I haven’t used MySQL in a long time, but it was so bad when I did that I have a hard time believing it’s better than Postgres at anything.
In this case I have to wonder how many MySQL problems they’re hiding in their abstraction layer? Could they have hidden the Postgres problems just as easily, and still got the benefits of Postgres?
And “Schemaless” is a terrible project name.
The pg-hackers mailing list has a pretty honest self-assessment of this article: https://www.postgresql.org/message-id/579795DF.10502%40commandprompt.com
The responses in the mailing list (if you’re willing to click through a lot of them) are pretty good.
Not only are they honest about what the shortcomings of PostgreSQL they even start digging into how to fix it. Open Source for the win.
I enjoyed this article and learned some stuff I didn’t know from it. I think the connection handling dig is a bit unfair, pgbouncer is a really nice piece of software and I’ve run thousands of clients against it with no issues. The physical vs. logical replication thing is definitely a pain point though. The article also doesn’t really address some of the downsides of MySQL’s choices, e.g. I’ve heard some wacky buffer pool locking horror stories.
This was an interesting trip through some of the database internals. I’m particularly surprised by Postgres spawning a process per connection, which I would not have expected.
One thing I’d like to note is that I consider large numbers of indexes on a single table to be a smell. An indicator of a potential God Object, or an architectural problem with a better solution (e.g. elasticsearch).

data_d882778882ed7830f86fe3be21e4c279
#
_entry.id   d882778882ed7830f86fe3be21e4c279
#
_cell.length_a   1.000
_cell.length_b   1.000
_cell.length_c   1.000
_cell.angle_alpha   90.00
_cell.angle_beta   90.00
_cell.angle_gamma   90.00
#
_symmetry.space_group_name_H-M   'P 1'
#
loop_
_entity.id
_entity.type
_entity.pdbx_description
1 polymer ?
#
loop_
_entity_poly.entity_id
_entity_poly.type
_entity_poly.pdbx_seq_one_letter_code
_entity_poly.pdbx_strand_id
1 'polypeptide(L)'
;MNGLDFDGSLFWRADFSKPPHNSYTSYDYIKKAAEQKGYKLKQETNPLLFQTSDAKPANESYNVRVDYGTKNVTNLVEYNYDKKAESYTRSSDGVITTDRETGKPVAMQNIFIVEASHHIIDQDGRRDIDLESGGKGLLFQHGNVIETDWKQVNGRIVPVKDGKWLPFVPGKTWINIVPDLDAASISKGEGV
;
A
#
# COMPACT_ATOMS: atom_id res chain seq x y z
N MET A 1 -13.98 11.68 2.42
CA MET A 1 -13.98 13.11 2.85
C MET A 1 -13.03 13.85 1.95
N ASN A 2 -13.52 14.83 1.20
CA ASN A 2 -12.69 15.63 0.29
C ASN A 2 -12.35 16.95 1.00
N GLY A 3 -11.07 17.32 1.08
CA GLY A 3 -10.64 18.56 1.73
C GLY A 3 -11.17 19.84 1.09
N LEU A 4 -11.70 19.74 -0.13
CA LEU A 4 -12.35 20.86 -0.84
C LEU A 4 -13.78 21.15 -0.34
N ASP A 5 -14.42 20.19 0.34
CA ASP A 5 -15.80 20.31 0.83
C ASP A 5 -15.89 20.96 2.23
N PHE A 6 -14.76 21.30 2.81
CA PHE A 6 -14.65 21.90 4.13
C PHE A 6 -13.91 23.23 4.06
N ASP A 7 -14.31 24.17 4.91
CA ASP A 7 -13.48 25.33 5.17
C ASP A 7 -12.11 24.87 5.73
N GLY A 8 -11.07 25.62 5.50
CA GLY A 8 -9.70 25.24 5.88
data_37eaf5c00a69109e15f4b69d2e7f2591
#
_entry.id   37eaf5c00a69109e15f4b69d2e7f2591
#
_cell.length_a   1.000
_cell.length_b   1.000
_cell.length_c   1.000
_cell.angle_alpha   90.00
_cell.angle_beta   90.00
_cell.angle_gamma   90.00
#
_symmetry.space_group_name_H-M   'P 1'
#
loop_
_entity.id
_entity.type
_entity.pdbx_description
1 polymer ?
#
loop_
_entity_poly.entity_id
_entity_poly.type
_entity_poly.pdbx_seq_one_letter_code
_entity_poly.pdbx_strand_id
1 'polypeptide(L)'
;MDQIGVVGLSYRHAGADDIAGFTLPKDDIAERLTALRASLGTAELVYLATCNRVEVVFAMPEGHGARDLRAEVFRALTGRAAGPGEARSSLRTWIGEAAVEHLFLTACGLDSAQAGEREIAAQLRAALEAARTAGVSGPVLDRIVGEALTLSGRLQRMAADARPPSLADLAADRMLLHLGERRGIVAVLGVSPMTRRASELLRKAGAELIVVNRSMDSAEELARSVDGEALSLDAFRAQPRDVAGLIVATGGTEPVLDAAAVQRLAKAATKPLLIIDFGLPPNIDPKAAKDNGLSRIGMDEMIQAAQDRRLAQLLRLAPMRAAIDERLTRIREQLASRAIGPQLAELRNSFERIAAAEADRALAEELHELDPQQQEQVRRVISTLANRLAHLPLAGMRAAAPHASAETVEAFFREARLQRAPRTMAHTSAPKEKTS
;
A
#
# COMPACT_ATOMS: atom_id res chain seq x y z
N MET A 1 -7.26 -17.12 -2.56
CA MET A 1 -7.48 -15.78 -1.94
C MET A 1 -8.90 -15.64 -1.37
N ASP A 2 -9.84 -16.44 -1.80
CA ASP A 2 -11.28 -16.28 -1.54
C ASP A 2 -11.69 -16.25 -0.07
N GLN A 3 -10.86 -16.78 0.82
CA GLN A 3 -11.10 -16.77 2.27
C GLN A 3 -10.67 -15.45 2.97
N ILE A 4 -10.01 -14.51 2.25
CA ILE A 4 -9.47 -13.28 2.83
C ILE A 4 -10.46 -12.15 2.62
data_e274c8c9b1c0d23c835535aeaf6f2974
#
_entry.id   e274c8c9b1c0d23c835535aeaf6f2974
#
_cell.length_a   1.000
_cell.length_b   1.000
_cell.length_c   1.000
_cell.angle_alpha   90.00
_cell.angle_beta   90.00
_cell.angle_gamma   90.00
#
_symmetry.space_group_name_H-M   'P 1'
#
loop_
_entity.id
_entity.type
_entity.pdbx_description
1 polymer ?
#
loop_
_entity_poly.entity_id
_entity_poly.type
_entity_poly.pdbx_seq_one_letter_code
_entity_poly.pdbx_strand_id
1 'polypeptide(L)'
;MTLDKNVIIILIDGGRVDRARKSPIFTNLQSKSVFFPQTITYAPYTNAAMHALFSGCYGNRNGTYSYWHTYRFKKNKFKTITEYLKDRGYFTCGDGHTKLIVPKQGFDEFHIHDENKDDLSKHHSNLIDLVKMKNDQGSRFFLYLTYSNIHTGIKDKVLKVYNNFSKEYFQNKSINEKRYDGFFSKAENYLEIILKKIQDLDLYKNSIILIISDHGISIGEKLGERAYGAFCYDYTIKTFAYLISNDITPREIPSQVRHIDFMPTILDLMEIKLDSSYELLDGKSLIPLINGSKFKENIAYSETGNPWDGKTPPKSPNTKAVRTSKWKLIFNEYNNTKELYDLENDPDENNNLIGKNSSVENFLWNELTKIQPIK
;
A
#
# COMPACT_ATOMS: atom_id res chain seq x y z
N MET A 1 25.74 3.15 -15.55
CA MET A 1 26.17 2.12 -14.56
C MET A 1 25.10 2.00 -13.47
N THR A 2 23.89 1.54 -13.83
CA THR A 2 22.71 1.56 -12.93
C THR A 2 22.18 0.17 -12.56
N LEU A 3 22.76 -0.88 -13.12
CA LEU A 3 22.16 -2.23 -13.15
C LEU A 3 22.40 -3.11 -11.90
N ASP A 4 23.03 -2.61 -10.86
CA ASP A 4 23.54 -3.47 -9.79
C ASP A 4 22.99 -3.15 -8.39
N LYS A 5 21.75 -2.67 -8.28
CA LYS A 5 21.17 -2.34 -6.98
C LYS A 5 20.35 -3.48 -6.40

Has anybody ever tuned a MySQL InnoDB LRU cache strategy? Seems like a neat capability (I’m not sure if I would ever need)
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I love postgres, but I do not love it’s huge resource consumption per-connection. Almost all the pg outages I’ve seen have been caused/worsened by the number of open connections spiking.
There are two practical reasons that Postgres uses one process per connection:
It makes the server quite resilient to user code – even crashy extensions (shared objects dynamically loaded into the Postgres process) will affect only the connection process, not the master process.
It allows the OS to schedule different connections on different cores, making Postgres scale on multi-CPU machines “for free”.
Relevant documentation: https://www.postgresql.org/docs/9.5/static/connect-estab.html
The criticism with regards to Postgres’s MVCC model is legitimate, in terms of the costs of write amplification. However, it does seem a little disingenuous not to go into the disadvantage of intermediating all other indexes through the primary key:
Slower queries (at least potentially).
Must have a primary key.
Compound primary keys…what then?
Effect of updates to primary keys.